A factsheet on the application and management of EEOs under Chapter 2, Division 3 of the Mental Health Act 2000 (Qld) (MHA).

The MHA can be accessed on the Queensland Health website.

For a flowchart on involuntary assessment and treatment in the Queensland mental health system, and where EEOs fit in, see LawRight’s website.

What is an EEO?

An emergency examination order authorises the temporary detention and examination of a person who is experiencing urgent mental health problems. If the EEO criteria apply, then a person can be forced to go to an authorised mental health service for examination.

Following examination, it may be decided that the person should undergo Involuntary Assessment, which in turn can lead to the making of an Involuntary Treatment Order (ITO).

An EEO is distinguishable from a Justices Examination Order (JEO), which applies to non-urgent mental health examinations.

Who can make an EEO?

A police officer
An ambulance officer; or
A psychiatrist.

When can an EEO be made?

Before an EEO can be made for a person, the police or ambulance officer must reasonably believe (s 33, MHA), or the psychiatrist must be satisfied (s 37, MHA), that:

  • the person has a mental illness; and
  • because of the person’s illness there is an imminent risk of significant physical harm being sustained by the person or someone else; and
  • proceeding under a JEO would cause dangerous delay and significantly increase the risk of harm to the person or someone else; and
  • the person should be taken to an authorised mental health service for examination to decide whether a request and recommendation for assessment (see Involuntary Assessment) should be made for the person.

Mental illness is defined in s 12 of the MHA.

How is an EEO made?

The procedure for making an EEO is different depending on whether it is made by a police or ambulance officer or a psychiatrist.

EEO made by a police or ambulance officer – ss 33-36, MHA
If the police or ambulance officer reasonably believes the above criteria have been met, then they must take the person to an authorised mental health service for examination: s 34, MHA.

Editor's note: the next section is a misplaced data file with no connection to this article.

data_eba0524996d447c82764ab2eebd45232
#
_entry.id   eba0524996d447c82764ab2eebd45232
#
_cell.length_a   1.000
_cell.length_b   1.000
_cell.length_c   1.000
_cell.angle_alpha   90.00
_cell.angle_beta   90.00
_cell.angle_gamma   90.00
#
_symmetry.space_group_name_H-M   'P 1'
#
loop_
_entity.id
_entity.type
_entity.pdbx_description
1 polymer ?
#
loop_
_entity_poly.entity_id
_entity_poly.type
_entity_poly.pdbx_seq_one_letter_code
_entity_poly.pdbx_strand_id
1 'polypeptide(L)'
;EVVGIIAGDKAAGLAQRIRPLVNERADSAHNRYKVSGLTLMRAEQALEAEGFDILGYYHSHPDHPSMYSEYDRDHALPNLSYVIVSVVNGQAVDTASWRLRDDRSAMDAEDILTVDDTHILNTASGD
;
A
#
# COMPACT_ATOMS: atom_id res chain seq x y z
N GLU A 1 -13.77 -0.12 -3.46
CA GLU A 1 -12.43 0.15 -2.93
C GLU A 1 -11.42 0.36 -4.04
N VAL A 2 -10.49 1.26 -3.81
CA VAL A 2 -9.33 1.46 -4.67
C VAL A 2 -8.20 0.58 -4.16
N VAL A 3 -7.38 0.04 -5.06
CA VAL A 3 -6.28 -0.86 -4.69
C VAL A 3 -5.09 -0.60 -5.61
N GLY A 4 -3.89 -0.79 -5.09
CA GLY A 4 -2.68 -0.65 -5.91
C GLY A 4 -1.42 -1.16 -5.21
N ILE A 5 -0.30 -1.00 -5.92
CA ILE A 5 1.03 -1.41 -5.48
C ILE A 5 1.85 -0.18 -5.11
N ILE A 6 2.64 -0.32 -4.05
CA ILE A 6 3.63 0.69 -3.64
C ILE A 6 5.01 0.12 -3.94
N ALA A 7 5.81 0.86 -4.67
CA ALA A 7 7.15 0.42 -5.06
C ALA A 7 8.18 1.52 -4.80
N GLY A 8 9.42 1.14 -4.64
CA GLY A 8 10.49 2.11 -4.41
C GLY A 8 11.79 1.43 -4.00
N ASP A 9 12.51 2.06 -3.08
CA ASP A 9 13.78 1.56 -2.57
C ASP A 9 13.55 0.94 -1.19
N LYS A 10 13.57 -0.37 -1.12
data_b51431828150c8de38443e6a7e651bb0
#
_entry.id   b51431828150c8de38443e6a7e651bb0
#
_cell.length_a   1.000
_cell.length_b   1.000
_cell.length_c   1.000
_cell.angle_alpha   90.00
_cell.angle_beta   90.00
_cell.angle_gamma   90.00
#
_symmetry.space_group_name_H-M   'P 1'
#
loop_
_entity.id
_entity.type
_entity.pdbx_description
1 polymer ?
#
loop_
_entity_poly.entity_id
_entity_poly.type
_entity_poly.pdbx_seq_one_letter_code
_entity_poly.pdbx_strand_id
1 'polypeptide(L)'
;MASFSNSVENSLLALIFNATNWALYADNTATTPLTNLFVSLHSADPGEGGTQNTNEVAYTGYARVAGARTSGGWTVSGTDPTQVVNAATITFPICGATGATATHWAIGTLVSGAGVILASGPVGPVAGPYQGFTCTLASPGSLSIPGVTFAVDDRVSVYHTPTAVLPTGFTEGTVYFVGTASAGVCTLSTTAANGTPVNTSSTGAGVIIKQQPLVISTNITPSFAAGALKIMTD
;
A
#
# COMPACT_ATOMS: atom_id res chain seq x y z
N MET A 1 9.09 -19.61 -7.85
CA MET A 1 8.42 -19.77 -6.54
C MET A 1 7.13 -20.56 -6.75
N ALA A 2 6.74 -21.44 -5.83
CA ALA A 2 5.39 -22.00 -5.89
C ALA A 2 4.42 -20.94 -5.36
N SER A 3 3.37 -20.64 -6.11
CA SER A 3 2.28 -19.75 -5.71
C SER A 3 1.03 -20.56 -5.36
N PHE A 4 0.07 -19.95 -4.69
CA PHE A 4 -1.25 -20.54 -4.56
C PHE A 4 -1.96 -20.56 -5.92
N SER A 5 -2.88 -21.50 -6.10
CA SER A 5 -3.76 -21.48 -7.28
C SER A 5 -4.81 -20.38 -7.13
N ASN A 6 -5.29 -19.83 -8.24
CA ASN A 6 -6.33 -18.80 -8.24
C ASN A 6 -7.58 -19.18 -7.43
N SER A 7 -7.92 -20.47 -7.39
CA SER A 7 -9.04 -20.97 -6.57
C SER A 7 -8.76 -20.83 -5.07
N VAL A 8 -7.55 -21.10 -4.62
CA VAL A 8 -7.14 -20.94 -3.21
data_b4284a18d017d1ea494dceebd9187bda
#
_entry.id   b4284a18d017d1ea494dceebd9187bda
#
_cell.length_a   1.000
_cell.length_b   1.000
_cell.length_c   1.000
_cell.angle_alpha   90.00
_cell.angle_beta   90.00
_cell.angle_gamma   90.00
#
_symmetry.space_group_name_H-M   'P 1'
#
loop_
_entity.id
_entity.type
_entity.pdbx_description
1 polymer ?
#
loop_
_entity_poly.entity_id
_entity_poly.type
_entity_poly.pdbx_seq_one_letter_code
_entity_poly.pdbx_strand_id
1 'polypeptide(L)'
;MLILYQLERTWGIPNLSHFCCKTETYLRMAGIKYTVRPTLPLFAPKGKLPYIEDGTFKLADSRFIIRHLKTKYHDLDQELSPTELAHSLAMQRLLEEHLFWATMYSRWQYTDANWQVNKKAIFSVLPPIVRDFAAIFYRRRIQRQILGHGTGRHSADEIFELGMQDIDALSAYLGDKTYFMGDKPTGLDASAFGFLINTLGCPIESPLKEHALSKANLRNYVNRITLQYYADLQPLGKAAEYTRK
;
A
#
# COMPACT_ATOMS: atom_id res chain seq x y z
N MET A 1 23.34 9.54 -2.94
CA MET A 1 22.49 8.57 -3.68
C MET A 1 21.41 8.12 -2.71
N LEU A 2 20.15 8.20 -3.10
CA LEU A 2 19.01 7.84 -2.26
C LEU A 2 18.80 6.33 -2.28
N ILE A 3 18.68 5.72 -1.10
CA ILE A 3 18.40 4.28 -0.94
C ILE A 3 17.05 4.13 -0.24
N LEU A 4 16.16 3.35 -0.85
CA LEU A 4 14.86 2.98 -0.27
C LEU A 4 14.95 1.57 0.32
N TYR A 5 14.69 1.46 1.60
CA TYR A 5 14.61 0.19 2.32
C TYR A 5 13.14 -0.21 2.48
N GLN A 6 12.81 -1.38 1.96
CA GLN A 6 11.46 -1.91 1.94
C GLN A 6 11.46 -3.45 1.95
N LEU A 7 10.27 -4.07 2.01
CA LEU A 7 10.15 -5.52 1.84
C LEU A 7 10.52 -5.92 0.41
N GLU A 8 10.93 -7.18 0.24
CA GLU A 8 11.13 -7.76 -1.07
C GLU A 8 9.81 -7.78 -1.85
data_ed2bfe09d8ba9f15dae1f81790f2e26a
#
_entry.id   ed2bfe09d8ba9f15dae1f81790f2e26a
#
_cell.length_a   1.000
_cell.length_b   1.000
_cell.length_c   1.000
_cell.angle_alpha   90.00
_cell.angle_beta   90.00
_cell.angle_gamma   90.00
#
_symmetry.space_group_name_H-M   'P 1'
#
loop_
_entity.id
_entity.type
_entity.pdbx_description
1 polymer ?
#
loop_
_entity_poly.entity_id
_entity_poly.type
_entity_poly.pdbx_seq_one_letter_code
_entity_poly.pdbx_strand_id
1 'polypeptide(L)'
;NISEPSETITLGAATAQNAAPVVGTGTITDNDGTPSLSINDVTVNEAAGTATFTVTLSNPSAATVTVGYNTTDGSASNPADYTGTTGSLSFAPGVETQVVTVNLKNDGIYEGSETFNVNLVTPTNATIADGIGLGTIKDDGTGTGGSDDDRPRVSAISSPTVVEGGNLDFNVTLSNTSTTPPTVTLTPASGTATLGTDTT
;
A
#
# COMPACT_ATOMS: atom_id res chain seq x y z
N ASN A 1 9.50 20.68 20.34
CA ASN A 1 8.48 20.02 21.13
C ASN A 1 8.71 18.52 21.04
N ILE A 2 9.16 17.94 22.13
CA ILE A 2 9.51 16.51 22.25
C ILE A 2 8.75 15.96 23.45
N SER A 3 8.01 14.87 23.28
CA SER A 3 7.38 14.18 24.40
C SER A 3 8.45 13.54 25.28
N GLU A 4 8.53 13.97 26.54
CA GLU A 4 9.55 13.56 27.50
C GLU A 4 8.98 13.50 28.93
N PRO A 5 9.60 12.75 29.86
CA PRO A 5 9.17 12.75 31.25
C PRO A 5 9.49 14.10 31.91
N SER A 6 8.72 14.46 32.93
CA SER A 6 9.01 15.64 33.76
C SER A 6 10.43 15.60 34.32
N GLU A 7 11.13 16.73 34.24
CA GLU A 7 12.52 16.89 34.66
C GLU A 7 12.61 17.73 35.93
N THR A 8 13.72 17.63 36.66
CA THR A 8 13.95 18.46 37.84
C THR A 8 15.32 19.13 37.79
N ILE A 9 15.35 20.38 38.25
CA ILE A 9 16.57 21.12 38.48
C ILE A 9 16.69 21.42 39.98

An authorised mental health service is one declared by the Director of Mental Health to be an authorised mental health service. A public hospital may also be an authorised mental health service if there is no authorised mental health service readily accessible for a person’s examination or assessment: s 15, MHA.

Immediately after taking the person to the authorised mental health service, the police or ambulance officer must make an EEO (police or ambulance officer) for the person in the approved form and stating the time when the EEO is made: s 35, MHA.

Immediately after making the EEO, the officer must give the order to a health service employee at the health service: s 35(3), MHA.

EEO made by a psychiatrist – ss 37-40, MHA
If a psychiatrist is satisfied that the above criteria have been met, then the person may be taken by the psychiatrist, or by a police officer or ambulance officer, to an authorised mental health service for examination: s 39, MHA.

The psychiatrist must make an EEO (psychiatrist) in the approved form: s 38, MHA. The patient’s detention is authorised once the order is produced to a health service employee at the authorised mental health service: s 40, MHA.

What is the effect of an EEO?

From the time the EEO (police or ambulance officer) is made, or from the time the EEO (psychiatrist) is produced to a health service employee, the person may be detained for up to 6 hours for examination by a doctor or authorised mental health practitioner: s 36(1), MHA for EEO (police or ambulance officer) and s 40, MHA for EEO (psychiatrist). This 6 hour period is known as the examination time.

During the examination time, assessment documents may be made for the person authorising their continued detention for assessment to determine whether the person should receive treatment for their mental illness. See Involuntary Assessment for more information.

If assessment documents have not been made before the end of the examination time, then assessment can only be carried out with the person’s agreement.